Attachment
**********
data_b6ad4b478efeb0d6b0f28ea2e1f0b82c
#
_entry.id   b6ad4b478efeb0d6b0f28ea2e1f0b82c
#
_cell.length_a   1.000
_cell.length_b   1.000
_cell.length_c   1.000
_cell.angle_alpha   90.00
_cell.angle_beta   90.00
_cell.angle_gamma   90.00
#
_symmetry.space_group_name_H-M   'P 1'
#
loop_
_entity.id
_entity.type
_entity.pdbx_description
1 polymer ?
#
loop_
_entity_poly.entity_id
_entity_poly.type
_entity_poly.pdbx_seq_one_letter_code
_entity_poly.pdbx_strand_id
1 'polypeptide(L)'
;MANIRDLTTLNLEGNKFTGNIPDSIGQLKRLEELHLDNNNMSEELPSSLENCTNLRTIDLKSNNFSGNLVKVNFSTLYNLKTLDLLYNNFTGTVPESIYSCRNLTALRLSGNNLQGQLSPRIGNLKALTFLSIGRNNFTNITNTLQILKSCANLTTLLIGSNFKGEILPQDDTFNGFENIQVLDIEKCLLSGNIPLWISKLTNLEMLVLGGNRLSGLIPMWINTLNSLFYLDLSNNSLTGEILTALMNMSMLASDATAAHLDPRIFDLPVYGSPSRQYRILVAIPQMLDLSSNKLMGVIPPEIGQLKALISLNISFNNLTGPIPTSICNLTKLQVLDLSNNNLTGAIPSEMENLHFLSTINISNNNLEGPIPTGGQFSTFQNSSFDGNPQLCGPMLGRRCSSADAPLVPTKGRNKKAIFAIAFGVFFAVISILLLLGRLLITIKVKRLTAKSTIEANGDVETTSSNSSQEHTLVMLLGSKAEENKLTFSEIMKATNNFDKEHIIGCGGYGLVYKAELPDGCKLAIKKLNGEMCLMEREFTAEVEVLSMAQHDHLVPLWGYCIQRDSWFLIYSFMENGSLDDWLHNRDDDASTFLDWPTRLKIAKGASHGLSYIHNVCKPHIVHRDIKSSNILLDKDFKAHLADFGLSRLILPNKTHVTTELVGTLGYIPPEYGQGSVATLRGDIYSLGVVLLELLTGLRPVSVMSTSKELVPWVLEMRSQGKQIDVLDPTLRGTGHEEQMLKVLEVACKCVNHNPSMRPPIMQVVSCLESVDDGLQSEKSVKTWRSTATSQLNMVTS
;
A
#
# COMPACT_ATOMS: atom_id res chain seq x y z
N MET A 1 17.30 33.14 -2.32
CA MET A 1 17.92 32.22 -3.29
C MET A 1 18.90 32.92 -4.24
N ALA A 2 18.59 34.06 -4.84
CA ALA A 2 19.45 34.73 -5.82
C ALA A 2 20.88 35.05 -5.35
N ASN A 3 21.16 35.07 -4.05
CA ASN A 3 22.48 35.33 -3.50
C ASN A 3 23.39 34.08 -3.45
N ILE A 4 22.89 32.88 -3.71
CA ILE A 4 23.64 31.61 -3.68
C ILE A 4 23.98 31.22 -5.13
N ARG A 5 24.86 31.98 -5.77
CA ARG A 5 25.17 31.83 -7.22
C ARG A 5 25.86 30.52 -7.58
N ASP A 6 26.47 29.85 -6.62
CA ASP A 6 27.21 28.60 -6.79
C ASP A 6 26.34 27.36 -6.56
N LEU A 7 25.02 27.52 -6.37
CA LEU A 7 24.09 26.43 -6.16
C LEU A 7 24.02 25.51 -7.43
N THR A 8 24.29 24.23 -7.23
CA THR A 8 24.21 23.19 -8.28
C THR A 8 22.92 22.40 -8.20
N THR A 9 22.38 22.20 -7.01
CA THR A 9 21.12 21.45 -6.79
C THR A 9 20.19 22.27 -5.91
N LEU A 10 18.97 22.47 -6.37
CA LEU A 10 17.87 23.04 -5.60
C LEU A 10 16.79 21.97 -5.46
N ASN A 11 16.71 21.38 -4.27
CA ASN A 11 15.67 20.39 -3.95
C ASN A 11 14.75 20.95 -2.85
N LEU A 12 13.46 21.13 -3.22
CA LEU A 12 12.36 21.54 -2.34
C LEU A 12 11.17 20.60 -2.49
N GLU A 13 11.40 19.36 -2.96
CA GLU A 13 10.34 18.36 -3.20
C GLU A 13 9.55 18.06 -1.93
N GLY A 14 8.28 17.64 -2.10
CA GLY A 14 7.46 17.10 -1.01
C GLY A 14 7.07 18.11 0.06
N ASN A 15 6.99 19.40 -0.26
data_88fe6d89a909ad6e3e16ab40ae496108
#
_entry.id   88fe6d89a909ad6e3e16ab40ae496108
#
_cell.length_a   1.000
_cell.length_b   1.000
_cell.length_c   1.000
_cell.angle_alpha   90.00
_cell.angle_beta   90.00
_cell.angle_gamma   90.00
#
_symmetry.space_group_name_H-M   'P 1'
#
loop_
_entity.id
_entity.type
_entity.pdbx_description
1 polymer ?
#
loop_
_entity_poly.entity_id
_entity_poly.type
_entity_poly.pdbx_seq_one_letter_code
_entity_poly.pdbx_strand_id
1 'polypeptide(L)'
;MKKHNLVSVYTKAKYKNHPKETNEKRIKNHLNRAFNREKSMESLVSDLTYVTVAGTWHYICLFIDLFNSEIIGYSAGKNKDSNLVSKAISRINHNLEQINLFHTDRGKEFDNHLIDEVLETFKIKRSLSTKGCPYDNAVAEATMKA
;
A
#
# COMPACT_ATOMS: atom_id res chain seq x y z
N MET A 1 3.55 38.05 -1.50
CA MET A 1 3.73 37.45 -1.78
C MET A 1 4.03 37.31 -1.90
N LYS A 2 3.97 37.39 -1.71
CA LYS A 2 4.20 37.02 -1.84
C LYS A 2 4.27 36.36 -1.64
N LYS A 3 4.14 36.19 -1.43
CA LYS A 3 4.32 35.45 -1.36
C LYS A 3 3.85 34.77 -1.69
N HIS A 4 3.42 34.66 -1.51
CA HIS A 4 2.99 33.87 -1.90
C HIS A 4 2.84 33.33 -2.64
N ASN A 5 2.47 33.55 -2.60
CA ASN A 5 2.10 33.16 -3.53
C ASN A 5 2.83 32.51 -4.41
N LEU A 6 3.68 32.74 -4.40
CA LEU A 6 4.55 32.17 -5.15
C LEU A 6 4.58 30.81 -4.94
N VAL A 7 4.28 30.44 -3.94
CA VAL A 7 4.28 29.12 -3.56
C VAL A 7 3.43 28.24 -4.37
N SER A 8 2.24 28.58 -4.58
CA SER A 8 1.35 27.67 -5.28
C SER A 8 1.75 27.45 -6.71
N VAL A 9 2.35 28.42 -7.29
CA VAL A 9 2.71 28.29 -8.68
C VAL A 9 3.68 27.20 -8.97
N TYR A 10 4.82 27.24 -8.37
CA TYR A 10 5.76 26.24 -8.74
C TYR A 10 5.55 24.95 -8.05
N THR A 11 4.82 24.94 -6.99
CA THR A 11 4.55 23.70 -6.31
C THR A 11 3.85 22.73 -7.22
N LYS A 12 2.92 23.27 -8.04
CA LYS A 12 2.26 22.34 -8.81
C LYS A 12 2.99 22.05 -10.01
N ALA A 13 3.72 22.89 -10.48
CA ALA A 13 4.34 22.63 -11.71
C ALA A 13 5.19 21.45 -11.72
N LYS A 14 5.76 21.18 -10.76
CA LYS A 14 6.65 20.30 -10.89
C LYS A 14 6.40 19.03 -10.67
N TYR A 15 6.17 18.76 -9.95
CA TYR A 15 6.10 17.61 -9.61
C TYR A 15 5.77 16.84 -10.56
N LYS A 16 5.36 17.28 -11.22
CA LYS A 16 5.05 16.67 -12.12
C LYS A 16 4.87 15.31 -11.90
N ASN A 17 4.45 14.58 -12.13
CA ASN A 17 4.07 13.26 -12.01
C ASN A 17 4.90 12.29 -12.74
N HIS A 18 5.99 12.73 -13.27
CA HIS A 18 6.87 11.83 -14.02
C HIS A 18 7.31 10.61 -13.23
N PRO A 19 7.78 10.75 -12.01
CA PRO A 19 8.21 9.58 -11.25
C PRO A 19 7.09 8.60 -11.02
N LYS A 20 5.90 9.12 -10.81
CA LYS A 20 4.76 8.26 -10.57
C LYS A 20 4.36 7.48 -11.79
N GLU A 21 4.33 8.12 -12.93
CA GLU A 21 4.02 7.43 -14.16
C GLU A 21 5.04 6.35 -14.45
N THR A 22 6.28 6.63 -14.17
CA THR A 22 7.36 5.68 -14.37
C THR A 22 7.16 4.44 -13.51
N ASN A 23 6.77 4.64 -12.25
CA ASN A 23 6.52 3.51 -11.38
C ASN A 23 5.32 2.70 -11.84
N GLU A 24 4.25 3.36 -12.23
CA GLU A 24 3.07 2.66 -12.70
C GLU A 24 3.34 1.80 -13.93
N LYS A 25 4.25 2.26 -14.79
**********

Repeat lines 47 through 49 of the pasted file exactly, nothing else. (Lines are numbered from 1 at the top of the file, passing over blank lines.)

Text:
CA ASP A 6 27.21 28.60 -6.79
C ASP A 6 26.34 27.36 -6.56
N LEU A 7 25.02 27.52 -6.37